LOGAN, Utah — An inquiry into updating rules around space debris and emerging on-orbit services seeks to position the U.S. as a leader in an emerging space economy.
The Federal Communications Commission voted Aug. 5 to explore the economic potential and policy questions relating to in-space servicing, assembly, and manufacturing capabilities (ISAM).
“We believe the new space age needs new rules,” FCC chair Jessica Rosenworcel said in a statement, because “the regulatory frameworks we rely on to shape space policy were largely built for another era.”
Rosenworcel said ISAM capabilities can lead to the development of new ways to clear up orbital debris that, if left unaddressed, will constrain the future space economy.
The move will, for the first time, “create a record of what is needed to support and enable the new space economy before the FCC,” said Laura Cummings, regulatory affairs counsel for debris-removal startup Astroscale’s U.S. division.
“This includes consideration of spectrum use by novel missions, application processing and licensing procedures to facilitate commercial activity, and orbital debris considerations for unprecedented operations,” Cummings said at the Small Satellite Conference here.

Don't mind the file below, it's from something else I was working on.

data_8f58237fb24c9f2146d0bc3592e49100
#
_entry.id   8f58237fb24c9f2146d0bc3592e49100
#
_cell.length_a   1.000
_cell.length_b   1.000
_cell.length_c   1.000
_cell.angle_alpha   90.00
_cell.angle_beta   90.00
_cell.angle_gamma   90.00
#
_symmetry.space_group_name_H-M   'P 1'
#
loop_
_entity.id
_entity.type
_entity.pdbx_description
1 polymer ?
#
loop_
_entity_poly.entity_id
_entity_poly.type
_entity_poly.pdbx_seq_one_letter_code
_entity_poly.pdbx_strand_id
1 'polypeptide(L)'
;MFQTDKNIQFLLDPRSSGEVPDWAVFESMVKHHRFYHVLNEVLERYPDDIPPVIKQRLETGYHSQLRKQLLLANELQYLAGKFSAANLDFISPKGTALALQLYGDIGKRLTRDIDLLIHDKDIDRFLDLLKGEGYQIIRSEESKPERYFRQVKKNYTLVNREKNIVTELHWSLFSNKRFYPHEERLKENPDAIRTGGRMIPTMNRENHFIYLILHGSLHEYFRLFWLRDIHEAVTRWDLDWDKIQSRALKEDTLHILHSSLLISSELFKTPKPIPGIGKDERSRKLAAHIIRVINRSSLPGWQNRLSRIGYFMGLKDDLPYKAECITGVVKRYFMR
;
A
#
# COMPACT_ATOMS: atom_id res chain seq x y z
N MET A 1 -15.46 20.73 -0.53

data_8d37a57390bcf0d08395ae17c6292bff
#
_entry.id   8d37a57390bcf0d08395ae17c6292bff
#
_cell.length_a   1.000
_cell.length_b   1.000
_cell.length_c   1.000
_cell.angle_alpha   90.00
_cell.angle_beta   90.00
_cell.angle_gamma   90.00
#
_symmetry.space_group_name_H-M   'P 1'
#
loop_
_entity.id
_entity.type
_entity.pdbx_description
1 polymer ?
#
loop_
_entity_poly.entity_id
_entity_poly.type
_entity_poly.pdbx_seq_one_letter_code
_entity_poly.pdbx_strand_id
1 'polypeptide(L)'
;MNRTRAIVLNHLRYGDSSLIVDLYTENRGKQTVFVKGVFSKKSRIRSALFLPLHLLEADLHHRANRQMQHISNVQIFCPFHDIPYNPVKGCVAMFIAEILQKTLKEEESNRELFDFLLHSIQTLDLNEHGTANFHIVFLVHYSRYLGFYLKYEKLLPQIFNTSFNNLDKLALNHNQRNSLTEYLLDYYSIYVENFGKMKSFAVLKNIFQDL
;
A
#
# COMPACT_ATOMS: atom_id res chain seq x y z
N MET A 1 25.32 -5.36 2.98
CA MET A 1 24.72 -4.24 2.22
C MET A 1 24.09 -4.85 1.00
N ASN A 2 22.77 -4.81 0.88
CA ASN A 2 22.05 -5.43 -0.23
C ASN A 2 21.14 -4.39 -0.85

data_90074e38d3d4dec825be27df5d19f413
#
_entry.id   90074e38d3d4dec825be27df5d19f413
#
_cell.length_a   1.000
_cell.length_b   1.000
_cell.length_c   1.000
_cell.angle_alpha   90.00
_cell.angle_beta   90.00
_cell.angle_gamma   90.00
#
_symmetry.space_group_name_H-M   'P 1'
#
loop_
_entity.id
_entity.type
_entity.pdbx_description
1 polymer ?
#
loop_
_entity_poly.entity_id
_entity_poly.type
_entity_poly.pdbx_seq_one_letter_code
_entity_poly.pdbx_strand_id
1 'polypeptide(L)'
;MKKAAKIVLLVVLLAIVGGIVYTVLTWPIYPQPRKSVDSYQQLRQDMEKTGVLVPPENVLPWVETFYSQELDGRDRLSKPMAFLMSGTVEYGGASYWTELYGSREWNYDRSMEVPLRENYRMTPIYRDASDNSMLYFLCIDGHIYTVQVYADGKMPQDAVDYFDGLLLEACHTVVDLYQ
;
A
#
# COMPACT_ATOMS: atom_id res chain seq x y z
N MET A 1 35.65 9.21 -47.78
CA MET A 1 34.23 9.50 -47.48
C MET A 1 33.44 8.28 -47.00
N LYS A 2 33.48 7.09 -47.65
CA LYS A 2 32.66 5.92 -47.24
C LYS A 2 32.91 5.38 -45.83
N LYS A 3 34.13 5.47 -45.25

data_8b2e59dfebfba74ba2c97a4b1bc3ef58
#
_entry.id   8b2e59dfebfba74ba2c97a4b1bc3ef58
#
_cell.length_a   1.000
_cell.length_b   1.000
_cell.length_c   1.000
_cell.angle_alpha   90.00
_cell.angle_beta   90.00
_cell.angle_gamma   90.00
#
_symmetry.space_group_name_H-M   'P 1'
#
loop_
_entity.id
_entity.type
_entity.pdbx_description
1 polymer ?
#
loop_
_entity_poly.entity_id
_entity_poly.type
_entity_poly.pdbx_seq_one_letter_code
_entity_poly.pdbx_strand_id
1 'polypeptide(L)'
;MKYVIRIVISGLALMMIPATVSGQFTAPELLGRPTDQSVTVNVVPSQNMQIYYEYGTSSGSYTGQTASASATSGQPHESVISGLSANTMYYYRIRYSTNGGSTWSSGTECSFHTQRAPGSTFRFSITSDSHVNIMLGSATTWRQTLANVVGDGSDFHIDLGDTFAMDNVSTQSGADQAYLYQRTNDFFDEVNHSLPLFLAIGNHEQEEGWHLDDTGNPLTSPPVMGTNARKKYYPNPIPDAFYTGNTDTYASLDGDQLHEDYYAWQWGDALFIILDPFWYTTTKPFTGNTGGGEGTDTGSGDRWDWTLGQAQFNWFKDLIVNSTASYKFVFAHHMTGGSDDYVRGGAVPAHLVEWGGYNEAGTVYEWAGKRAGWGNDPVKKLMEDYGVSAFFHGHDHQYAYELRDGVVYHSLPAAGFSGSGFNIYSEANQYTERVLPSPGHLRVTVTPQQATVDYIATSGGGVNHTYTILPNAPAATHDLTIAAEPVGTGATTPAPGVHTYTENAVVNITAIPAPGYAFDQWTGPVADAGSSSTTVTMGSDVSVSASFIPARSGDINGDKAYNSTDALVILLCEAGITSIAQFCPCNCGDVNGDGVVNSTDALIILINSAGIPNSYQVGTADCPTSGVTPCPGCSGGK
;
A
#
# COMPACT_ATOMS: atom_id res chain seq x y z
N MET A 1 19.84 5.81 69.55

The FCC said it is specifically seeking information on how the regulator might update, clarify, or modify its rules and licensing processes to reduce barriers for ISAM missions and advance their progress.
It is part of a broader effort to update space-related rules to keep up with technological developments and a growing number of private companies in the industry.
The regulator said last week that it is considering opening up more Ku-band spectrum to non-geostationary satellite (NGSO) operators to improve broadband speeds.
Other initiatives include identifying more spectrum for commercial space launches, a review of application processes for satellite systems, and exploring new space-based connectivity opportunities with V-band spectrum.
“It’s a lot,” Rosenworcel said, adding that the FCC has increased the size of its division responsible for satellite matters by 38% to tackle the workload.